Bishop Negri’s investigation, involving more than 50 seminarians and priests, dealt with the allegation that Bishop Ferreira da Silva had previously received reports about Fr. Lima but declined to take action, only removing Fr. Lima from active ministry days before the priest’s arrest. At the time of Fr. Lima’s arrest, the bishop had told the press that he was only alerted to the priest’s actions through media reports.  

Bishop Ferreira da Silva had defended himself by stating that the allegations about him were merely the result of an attack on his character by conservative elements in the diocese. 

However, the 2018 investigation of Bishop Negri, which focused on at least 50 testimonies from seminarians and priests, suggested that a wider culture of sexual activity was present within the Diocese of Rio Preto and that highlighted incidents were merely representative of a larger issue.  

The news comes weeks after ex-cardinal Theodore McCarrick was charged with sexually assaulting a teenager in the 1970s and is now set to appear in criminal court in August. McCarrick thus becomes the “first cardinal in the United States ever charged criminally for a sexual offense against a minor,” as reports continue to amass from various corners of the globe documenting allegations of clerical sexual abuse or misconduct predominantly against minors and male victims.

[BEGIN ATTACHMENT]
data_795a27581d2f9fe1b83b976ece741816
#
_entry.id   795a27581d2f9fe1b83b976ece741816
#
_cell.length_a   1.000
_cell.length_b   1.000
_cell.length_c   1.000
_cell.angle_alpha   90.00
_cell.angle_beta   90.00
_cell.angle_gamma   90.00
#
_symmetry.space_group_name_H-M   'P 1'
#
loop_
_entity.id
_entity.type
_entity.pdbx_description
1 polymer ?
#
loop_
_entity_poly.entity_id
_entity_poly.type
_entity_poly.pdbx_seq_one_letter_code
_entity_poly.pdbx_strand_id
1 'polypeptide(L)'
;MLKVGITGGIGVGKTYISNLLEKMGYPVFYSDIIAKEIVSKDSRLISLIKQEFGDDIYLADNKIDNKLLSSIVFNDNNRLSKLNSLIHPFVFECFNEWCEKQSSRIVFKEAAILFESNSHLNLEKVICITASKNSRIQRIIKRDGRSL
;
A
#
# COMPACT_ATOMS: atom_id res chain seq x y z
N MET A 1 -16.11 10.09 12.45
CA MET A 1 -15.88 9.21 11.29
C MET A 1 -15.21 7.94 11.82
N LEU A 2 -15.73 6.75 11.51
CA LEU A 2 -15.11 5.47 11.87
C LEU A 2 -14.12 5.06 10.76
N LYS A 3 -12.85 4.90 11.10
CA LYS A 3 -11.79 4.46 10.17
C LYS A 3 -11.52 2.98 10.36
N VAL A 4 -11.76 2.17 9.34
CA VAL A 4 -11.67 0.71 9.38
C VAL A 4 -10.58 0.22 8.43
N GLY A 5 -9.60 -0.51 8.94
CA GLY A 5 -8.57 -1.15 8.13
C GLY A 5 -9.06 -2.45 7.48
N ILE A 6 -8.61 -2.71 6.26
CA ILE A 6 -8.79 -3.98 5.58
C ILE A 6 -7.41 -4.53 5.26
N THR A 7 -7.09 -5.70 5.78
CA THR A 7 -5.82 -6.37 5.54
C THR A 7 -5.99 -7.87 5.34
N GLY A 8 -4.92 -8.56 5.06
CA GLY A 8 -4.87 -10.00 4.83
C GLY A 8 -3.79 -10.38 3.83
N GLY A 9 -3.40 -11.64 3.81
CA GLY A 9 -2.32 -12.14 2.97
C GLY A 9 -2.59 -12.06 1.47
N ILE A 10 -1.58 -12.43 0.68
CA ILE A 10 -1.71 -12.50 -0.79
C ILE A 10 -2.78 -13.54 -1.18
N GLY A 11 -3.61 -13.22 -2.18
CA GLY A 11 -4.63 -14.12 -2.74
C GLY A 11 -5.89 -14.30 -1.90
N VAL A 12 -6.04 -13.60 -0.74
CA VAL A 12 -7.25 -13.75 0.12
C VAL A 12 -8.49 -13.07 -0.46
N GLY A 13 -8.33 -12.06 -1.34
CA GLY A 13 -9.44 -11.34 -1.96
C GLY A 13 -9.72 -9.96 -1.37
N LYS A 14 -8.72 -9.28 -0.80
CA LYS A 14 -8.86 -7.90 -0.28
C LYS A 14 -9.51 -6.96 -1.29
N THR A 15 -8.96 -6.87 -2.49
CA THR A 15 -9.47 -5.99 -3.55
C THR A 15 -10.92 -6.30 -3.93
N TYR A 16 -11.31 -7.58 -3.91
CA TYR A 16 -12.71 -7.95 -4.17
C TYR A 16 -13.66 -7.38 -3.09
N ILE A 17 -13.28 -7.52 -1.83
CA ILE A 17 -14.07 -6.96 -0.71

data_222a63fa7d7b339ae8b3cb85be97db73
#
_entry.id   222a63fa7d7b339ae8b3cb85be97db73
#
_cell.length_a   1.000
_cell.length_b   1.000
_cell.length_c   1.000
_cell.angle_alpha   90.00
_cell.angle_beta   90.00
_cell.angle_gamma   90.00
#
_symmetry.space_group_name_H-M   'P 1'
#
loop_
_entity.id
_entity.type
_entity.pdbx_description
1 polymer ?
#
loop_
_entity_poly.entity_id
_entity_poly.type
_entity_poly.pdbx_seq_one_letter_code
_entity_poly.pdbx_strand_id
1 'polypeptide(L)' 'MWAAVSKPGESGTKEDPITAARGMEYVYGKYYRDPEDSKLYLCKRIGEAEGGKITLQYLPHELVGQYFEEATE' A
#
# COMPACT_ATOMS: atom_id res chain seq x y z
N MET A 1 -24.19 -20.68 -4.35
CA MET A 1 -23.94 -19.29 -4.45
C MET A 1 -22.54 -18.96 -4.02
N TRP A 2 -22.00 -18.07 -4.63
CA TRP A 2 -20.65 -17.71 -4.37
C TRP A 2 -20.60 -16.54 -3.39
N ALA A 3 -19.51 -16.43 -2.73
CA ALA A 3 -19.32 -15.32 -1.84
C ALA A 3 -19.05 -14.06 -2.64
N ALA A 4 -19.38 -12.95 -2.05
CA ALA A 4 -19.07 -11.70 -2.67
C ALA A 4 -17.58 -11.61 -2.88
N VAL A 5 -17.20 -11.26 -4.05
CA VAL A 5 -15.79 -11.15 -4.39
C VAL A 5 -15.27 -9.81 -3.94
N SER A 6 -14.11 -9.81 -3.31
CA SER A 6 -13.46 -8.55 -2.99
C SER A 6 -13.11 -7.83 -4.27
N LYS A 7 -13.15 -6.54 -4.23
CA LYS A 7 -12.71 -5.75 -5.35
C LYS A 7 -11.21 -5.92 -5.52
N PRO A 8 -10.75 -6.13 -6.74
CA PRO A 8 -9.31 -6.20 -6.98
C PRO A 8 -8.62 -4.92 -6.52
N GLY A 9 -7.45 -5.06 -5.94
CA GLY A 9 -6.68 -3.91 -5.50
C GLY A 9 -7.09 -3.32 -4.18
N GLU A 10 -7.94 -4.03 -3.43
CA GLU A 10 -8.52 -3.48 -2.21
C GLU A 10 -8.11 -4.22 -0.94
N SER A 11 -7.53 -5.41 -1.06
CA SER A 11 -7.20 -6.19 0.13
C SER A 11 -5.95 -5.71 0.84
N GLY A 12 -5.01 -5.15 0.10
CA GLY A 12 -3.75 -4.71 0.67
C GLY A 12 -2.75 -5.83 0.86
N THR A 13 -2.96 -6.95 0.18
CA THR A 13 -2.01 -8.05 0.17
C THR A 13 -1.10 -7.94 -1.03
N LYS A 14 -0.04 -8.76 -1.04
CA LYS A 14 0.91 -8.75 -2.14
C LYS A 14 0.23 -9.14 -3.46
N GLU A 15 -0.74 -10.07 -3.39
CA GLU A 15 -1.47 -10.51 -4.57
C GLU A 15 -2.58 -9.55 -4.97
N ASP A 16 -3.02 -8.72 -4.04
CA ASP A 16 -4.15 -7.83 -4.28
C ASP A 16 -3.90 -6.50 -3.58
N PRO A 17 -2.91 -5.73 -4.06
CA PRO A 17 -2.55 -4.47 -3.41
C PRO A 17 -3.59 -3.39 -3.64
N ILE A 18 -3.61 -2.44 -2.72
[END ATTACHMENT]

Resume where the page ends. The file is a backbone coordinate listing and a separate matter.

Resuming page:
Comments

Commenting Guidelines

LifeSiteNews welcomes thoughtful, respectful comments that add useful information or insights. Demeaning, hostile or propagandistic comments, and streams not related to the storyline, will be removed.

LSN commenting is not for frequent personal blogging, on-going debates or theological or other disputes between commenters.

Multiple comments from one person under a story are discouraged (suggested maximum of three). Capitalized sentences or comments will be removed (Internet shouting).

LifeSiteNews gives priority to pro-life, pro-family commenters and reserves the right to edit or remove comments.

Comments under LifeSiteNews stories do not necessarily represent the views of LifeSiteNews.